News article from Philstar.com by Pia Lee-Brago

Quezon City Vice Mayor Ma. Josefina “Joy” Belmonte signed, on July 12, 2012, a Sister-City Agreement to renew its ties with the island of Guam.

This can be a good opportunity for the Philippines to further promote and establish internationally the medical tourism offered by the country.  Given that this is a new industry in the Philippines, which only started in 2005, the renewal of this Sister-City Agreement between Quezon City and Guam may help boost Philippine medical tourism in the sense that it may establish some sort of partnership with the said country.  

Guam is a strategically attractive market for Philippine medical tourism. The air travel distance from the Philippines to Guam is only 1548 miles.  If we travel with an airplane, it only takes 2 and a half hours, which means, people in Guam can easily come to the Philippines.  Consumption of people in Guam is relevantly high due to stable economic status. Nonetheless, it has very few dominant hospitals located in its region. The Philippines is nearer than mainland US, and of course, price of medication if much cheaper. Therefore, Philippines would be more attractive spot for patients from Guam.

Based on the group’s research, compared to other countries which offer medical tourism, the Philippines has not yet reached its peak and is still climbing its way up the ladder because as mentioned it only started in 2005.  It was stated in the article that many of the people of Guam are now going to the Philippines for their medical treatment, especially in St. Luke’s Hospital Quezon City.  

Guam and the Philippines have the potential to share their medical tourism markets to allow them to progress together. Essentially, Guam is predominantly a tourist hotspot primarily focusing on vacation tourism. Guam, being a colony of the United States, allows ease of access travel to the Philippines due to their diplomatic relations. By renewing their ties, Philippines and Guam’s Medical tour packages could coincide with one another to support each other’s country by adding to their potential market share. Imagine people who’ve always wanted to vacation in Guam and get cheaper surgical services as well. With this, people who live in Guam or are planning to visit Guam can stop by the Philippines, have surgery, and enjoy a painless trip to Guam due to its close proximity to the Philippines.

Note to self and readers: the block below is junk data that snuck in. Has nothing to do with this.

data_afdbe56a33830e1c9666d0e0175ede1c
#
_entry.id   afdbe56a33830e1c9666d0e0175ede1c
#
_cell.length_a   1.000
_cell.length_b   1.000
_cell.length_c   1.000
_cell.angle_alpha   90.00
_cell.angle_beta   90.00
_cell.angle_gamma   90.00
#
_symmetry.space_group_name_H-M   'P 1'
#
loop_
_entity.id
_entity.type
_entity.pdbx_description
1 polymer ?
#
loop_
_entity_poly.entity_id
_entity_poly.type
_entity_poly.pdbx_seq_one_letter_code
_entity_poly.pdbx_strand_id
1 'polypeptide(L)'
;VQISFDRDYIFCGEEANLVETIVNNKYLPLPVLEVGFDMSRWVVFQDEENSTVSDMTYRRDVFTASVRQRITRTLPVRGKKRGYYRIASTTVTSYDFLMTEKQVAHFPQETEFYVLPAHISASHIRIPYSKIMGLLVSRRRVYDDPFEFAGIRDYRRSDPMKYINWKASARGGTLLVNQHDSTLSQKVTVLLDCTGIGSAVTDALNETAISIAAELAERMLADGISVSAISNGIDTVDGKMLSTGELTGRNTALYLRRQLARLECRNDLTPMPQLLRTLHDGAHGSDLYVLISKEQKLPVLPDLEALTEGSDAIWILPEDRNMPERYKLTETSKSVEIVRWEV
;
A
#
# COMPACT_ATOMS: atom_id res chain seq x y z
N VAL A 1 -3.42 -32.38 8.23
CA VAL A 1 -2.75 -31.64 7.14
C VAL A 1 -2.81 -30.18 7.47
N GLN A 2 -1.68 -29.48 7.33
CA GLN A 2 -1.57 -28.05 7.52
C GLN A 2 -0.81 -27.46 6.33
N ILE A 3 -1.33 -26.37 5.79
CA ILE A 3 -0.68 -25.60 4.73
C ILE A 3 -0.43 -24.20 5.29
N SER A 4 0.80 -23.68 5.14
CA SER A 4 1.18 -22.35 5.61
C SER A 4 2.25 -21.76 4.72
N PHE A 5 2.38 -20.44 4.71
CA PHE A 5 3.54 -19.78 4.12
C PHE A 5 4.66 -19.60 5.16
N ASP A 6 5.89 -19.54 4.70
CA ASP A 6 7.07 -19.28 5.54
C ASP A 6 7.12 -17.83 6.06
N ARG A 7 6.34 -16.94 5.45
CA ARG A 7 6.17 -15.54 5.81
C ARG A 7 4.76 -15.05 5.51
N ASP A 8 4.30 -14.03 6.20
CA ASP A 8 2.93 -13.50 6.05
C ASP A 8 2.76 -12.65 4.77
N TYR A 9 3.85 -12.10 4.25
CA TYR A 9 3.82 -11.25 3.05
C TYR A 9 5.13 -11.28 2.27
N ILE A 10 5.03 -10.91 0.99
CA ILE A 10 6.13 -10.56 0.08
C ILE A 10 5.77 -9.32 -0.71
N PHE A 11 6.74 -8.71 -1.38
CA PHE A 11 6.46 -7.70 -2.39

Authors:
Advani, Hermant
Macapagal, Louine
Olinares, Grace
Park, Jong Hwan


 

News article from Inquirer.net by Rafael Castillo

The modern world of today has given rise to the exponential growth of technology. With the discovery and advent of stem cells, the medical world has seen a substantial rise in medical technology. Stem cell research has opened the way for scientists and doctors to better understand the machinations and complexity of the human body. Stem cells can be described as the bodies “One for all cells.” Stem cells have limitless potential because they are the pre-cursor to human development. Imagine a cell that can change its structure to match any type of cell that the body has and in essence “rejuvenate” its process. For a baby to even develop his or hers new organs and bone structure, his stem cells first apply the blueprints for his body. These cells can be harvested and used for virtually anything in the body from regenerating tissue to even recreating new organs. The issue regarding stem cell research stems from the study itself being relatively new and not fully understood yet many medical practitioners’ already offer therapies based solely on stem cells. That is the issue Dr. Ramon F. Abarquez brings up in this article.